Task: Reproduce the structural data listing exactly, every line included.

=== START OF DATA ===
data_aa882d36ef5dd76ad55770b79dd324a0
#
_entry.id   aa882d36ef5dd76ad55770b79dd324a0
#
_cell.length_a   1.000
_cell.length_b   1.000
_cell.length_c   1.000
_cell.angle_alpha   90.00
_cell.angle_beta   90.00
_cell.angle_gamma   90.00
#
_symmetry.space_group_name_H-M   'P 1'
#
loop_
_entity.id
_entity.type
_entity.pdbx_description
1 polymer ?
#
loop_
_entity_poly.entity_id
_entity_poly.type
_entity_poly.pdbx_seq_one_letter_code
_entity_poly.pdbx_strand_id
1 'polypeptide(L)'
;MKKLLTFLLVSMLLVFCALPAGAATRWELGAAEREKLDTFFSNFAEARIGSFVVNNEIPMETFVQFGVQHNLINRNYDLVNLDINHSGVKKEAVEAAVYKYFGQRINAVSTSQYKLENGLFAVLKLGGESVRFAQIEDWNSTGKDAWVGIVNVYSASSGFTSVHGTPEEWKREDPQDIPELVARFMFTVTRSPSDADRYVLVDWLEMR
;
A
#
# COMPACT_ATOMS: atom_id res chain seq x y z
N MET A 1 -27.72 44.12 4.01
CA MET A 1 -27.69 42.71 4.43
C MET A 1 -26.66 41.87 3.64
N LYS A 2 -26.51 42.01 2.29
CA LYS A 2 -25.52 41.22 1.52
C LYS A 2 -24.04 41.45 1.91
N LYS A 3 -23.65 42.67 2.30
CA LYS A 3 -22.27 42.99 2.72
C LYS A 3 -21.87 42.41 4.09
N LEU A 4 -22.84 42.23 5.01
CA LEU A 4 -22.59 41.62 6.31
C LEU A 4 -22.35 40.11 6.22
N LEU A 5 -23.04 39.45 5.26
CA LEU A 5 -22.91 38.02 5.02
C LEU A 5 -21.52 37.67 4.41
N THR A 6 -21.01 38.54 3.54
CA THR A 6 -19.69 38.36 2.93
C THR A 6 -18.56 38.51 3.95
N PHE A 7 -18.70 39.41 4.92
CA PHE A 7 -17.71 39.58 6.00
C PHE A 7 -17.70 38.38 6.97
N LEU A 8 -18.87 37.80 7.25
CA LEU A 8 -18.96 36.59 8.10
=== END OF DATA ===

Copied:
data_aa882d36ef5dd76ad55770b79dd324a0
#
_entry.id   aa882d36ef5dd76ad55770b79dd324a0
#
_cell.length_a   1.000
_cell.length_b   1.000
_cell.length_c   1.000
_cell.angle_alpha   90.00
_cell.angle_beta   90.00
_cell.angle_gamma   90.00
#
_symmetry.space_group_name_H-M   'P 1'
#
loop_
_entity.id
_entity.type
_entity.pdbx_description
1 polymer ?
#
loop_
_entity_poly.entity_id
_entity_poly.type
_entity_poly.pdbx_seq_one_letter_code
_entity_poly.pdbx_strand_id
1 'polypeptide(L)'
;MKKLLTFLLVSMLLVFCALPAGAATRWELGAAEREKLDTFFSNFAEARIGSFVVNNEIPMETFVQFGVQHNLINRNYDLVNLDINHSGVKKEAVEAAVYKYFGQRINAVSTSQYKLENGLFAVLKLGGESVRFAQIEDWNSTGKDAWVGIVNVYSASSGFTSVHGTPEEWKREDPQDIPELVARFMFTVTRSPSDADRYVLVDWLEMR
;
A
#
# COMPACT_ATOMS: atom_id res chain seq x y z
N MET A 1 -27.72 44.12 4.01
CA MET A 1 -27.69 42.71 4.43
C MET A 1 -26.66 41.87 3.64
N LYS A 2 -26.51 42.01 2.29
CA LYS A 2 -25.52 41.22 1.52
C LYS A 2 -24.04 41.45 1.91
N LYS A 3 -23.65 42.67 2.30
CA LYS A 3 -22.27 42.99 2.72
C LYS A 3 -21.87 42.41 4.09
N LEU A 4 -22.84 42.23 5.01
CA LEU A 4 -22.59 41.62 6.31
C LEU A 4 -22.35 40.11 6.22
N LEU A 5 -23.04 39.45 5.26
CA LEU A 5 -22.91 38.02 5.02
C LEU A 5 -21.52 37.67 4.41
N THR A 6 -21.01 38.54 3.54
CA THR A 6 -19.69 38.36 2.93
C THR A 6 -18.56 38.51 3.95
N PHE A 7 -18.70 39.41 4.92
CA PHE A 7 -17.71 39.58 6.00
C PHE A 7 -17.70 38.38 6.97
N LEU A 8 -18.87 37.80 7.25
CA LEU A 8 -18.96 36.59 8.10